3 Expert Tips for Perfect Outdoor Lighting

Posted March 15, 2017 by Natalie

3 Expert Tips for Perfect Outdoor Lighting

Cocktails on the terrace anybody?

If you’ve recently found yourself lingering around the recycling bins (for longer than you’d consider appropriate), don’t be alarmed. Many of us are now sensing that Spring and Summer are finally on their way and are looking forward to spending some of our hard-won leisure time in our gardens and outside spaces. Outdoor lighting can help you enjoy the warm evenings for even longer (people generally appreciate being able to see what they’re eating/drinking/talking to). But it can be tricky to achieve a space that’s usable as well as beautiful – whilst avoiding digging up the entire garden. Here, with the help of our director and lighting design expert Chris, we’ve come up with our top three tips to help you ensure that, this year, you get the outdoor lighting that’s perfect for you.

  1. Plan how you’ll use your outdoor area

When designing a lighting scheme, the first thing a good lighting designer asks their client is how they visualise using the space. When thinking about how you want to use your own outdoor living area, consider this: will you typically be using the whole of your garden when the light fades? Or would you just like to be able to enjoy a sundowner or three on the patio? “Most people don’t want their exteriors lit up like Blackpool Illuminations”, says Chris. “By highlighting key shrubs, sculpture or even the interesting architectural features of your house you can create the perfect zones for outdoor entertaining or relaxing”.

If sharing a meal with your family in the warm evening air sounds appealing, you may want your lighting to provide you with more than just an ambient glow. For this, Chris recommends installing a 5amp socket under your outdoor dining table. This allows for a large decorative exterior floor lamp to be positioned over it, providing a practical solution to your lighting requirements whilst quirkily bringing some home comfort to the great outdoors.

Vibia Plis exterior floor lamp

Your average family outdoor dining area. (Vibia Plis exterior floor lamp seen here).

A further consideration when thinking about your personal outdoor oasis is the ever-present health and safety aspect (cue *weary sigh* with *sarcastic eye-roll*). However, low level step lighting and path lighting are not only important for ensuring that your guests don’t spill their Chablis, they also have the power to turn a functional feature into a focal point. The image below shows how we concealed linear LED lighting beneath steps, using LED tape and profiles, to provide glare-free guidance whilst showcasing the eye-catching symmetry of the structure. We also employed uplights to subtly highlight the two columns located at the base of the steps, giving an understated but impressive finish.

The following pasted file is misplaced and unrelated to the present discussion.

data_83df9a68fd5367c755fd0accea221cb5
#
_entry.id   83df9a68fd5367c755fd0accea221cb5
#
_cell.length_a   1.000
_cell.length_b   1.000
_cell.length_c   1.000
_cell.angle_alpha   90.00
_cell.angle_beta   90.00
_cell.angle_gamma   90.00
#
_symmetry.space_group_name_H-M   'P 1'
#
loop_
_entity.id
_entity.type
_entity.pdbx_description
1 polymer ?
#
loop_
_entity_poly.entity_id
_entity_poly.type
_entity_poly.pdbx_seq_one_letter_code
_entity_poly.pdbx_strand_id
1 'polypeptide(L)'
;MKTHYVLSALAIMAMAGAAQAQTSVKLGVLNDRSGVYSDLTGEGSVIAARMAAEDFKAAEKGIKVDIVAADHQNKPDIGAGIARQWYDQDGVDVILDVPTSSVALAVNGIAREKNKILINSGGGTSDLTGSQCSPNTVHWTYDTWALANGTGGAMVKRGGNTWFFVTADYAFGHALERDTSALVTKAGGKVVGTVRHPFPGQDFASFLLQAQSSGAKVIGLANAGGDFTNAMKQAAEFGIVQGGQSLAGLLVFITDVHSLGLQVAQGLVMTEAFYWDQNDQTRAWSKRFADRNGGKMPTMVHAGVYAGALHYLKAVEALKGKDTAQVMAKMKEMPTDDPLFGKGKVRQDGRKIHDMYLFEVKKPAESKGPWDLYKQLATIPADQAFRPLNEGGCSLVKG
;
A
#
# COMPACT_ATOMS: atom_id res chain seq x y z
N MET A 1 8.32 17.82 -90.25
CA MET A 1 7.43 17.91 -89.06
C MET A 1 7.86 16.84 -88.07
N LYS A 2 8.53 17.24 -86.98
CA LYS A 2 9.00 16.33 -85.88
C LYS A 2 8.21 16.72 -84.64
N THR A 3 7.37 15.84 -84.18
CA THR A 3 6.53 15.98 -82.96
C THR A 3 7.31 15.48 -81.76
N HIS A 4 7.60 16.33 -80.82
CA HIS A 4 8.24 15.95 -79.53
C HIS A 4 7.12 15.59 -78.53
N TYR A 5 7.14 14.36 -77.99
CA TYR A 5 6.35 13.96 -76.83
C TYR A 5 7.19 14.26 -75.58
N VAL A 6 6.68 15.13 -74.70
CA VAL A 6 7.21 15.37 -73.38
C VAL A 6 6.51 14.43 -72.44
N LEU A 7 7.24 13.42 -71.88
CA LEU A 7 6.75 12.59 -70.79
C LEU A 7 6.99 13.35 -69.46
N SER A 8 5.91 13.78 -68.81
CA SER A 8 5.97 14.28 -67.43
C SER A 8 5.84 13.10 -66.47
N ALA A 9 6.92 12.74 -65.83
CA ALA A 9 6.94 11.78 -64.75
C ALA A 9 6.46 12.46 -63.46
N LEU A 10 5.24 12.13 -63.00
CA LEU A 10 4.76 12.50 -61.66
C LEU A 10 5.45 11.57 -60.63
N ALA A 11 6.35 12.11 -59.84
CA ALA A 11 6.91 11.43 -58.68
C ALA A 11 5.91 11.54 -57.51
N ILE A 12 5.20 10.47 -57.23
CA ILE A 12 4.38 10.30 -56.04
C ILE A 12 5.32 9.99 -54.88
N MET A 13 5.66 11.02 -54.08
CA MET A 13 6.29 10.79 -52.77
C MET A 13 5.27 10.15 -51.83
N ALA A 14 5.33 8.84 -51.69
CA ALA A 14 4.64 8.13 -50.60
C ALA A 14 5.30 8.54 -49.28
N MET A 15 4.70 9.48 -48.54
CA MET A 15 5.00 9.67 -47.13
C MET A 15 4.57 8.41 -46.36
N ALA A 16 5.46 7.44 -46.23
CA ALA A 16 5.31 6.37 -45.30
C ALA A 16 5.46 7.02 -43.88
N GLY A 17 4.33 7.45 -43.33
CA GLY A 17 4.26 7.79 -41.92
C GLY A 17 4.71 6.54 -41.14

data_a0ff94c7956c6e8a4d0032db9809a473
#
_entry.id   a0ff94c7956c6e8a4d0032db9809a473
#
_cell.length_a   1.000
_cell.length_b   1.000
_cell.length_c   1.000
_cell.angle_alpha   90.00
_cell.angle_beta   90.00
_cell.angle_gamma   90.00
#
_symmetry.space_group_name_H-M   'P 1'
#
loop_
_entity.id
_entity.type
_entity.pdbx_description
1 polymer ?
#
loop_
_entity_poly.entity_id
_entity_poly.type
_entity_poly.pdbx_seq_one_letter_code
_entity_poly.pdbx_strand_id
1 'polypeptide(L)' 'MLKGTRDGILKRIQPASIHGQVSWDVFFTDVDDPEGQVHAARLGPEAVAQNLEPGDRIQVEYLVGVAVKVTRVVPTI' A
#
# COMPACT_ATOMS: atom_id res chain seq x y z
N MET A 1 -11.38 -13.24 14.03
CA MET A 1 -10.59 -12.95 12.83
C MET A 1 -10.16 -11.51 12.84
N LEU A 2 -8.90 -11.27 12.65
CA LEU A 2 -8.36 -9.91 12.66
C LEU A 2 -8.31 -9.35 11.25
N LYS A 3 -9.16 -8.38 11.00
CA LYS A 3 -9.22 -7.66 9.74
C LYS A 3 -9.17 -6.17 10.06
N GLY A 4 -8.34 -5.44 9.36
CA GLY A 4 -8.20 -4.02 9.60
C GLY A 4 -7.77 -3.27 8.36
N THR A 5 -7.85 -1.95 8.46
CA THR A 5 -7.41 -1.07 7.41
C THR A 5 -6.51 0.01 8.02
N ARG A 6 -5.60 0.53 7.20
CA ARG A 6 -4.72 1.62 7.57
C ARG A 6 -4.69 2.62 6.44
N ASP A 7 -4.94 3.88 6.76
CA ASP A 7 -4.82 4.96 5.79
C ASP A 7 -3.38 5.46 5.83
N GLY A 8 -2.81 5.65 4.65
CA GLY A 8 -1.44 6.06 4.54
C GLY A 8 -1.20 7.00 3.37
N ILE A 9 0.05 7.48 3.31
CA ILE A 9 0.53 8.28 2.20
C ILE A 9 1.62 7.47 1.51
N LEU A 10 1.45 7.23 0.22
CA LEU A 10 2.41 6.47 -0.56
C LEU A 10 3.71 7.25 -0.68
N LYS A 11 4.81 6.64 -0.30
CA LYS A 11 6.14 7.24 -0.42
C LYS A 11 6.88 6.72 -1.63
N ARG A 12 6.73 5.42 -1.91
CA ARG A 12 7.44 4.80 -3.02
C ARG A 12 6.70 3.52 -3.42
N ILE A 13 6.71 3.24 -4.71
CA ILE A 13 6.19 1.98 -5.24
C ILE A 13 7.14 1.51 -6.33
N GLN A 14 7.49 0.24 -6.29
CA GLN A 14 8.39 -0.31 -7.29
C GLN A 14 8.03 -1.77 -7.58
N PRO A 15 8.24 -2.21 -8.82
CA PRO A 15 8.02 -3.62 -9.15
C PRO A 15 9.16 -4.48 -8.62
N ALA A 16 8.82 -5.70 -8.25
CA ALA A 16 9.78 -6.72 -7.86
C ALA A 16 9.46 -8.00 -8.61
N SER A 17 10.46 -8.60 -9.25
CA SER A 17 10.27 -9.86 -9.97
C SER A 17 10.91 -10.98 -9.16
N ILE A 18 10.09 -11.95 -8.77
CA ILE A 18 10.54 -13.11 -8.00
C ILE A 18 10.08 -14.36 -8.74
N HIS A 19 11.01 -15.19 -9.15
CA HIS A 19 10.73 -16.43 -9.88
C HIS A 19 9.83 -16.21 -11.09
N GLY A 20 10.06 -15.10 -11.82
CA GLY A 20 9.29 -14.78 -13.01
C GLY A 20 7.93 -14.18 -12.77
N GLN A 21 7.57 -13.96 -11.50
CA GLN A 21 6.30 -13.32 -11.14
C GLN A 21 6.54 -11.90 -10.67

Outdoor linear LED step lighting

Safety first – but don’t forget to bring the glamour.

  1. Consider the kind of overall feel that you want

From the many residential projects we’ve undertaken, we know that most of our clients prefer a warm ambient glow in their garden and so tend to avoid the cooler white lights that are out there on the market. This effect can work very well for different styles of outdoor space: from a sleek, contemporary seating area to a rustic, unstructured courtyard. To achieve this intimate vibe it’s best to go for warm white LEDs in a low colour temperature, around 2700K. These emit a more golden light. As a rule, the higher the colour temperature, the whiter the light. It’s also a good idea not to over-light areas; Chris encourages people to “play with the light and the dark” and to avoid flooding areas with light unless it’s for security purposes. For example, you can create an inviting atmosphere by installing subtle LEDs under benches and banquettes instead of fitting wall lights above them. Likewise, uplighting selected shrubs or trees using spike spotlights can help to define an area without completely saturating it.

Outdoor pagoda lighting

A warm golden glow wraps itself around the curves of this beautifully rustic space.